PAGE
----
Edgar Allan Poe's "The Fall of the House of Usher" is a superior piece of literature for many reasons. Here are three:
- Aesthetically, it is a superior literary work. Interestingly, the title is a double-entendre, for it denotes the mansion, once architecturally strong, aristocratic, aesthetic that now parallels the family of Usher in its decrepitude. Because the once aristocratic, handsome Ushers have kept their bloodlines too thin, Roderick now suffers from mysterious illnesses and his sister Madeleine has a condition that "baffles the skill of the physicians."
- Poe's narrative is a masterpiece of Gothic literature. A rotting mansion, mysterious illnesses, strange sounds at night, a person buried alive; all these details create horror, an atmosphere of dread and menace. Poe develops his mood in the very first paragraphs with the hissing s sounds and powerful sensory images. And, with all sorts of turns and twists to the plot, Poe builds the terror as Roderick's hearing becomes overly sensitive and he is tortured by the fear that his sister has not really died as he hears her at the door. With preternatural energy, he unbolts the door, wrestles with her in her cataleptical state and in "death agonies," he and Madeleine fall dead as the house, too, crumbles to the ground.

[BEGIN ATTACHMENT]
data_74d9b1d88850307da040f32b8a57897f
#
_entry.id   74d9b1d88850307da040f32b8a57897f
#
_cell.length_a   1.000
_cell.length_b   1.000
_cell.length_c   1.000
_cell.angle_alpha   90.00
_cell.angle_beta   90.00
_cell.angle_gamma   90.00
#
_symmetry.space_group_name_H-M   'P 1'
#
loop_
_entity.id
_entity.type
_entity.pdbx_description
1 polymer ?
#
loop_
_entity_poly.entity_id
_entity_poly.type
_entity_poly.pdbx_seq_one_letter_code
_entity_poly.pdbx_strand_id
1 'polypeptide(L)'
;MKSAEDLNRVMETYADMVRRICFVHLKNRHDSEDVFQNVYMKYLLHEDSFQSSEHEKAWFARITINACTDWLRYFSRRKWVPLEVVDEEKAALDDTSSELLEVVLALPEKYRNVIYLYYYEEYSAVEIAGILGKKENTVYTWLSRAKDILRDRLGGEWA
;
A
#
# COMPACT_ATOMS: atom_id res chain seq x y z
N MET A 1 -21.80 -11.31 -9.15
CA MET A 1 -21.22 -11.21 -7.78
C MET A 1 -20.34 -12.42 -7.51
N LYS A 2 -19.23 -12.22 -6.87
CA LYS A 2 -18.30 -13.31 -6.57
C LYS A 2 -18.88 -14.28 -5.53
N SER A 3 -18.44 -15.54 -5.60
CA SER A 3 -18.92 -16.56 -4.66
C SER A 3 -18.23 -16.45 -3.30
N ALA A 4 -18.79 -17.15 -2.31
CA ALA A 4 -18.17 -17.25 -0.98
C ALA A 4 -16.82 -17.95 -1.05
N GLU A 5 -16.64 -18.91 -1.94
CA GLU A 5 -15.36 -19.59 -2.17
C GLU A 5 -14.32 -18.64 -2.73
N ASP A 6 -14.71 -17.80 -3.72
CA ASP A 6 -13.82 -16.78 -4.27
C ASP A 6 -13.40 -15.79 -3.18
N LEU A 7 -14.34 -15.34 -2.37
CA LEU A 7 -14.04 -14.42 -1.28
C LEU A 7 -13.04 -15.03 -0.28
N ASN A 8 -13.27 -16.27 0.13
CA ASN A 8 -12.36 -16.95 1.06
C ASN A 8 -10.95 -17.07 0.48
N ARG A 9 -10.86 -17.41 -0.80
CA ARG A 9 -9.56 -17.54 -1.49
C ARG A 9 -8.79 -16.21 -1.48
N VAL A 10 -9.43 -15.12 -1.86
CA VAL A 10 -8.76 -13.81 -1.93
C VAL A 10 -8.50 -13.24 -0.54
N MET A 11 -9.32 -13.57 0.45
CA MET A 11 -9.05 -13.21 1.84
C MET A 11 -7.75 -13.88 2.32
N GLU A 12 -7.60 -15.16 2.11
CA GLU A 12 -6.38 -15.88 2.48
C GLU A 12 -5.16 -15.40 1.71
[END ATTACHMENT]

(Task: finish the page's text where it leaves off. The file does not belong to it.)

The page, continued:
- According to D. H. Lawrence,
Poe had a pretty bitter doom. Doomed to seeth down his would in a great continuous convulsion of disintegration, and doomed to register the process. And then doomed to be abused for it, when he had performed some of the bitterest tasks of human experience, that can be asked of a man. Necessary tasks too. For the human soul must suffer its own disintegration, consciously, if ever it is to survive.
As an anti-Romantic, Poe takes the reader to the dark side of humanity, a necessary trip, as Lawrence remarks, and a most worthy one, too. His psychological narratives relate much of the human experience.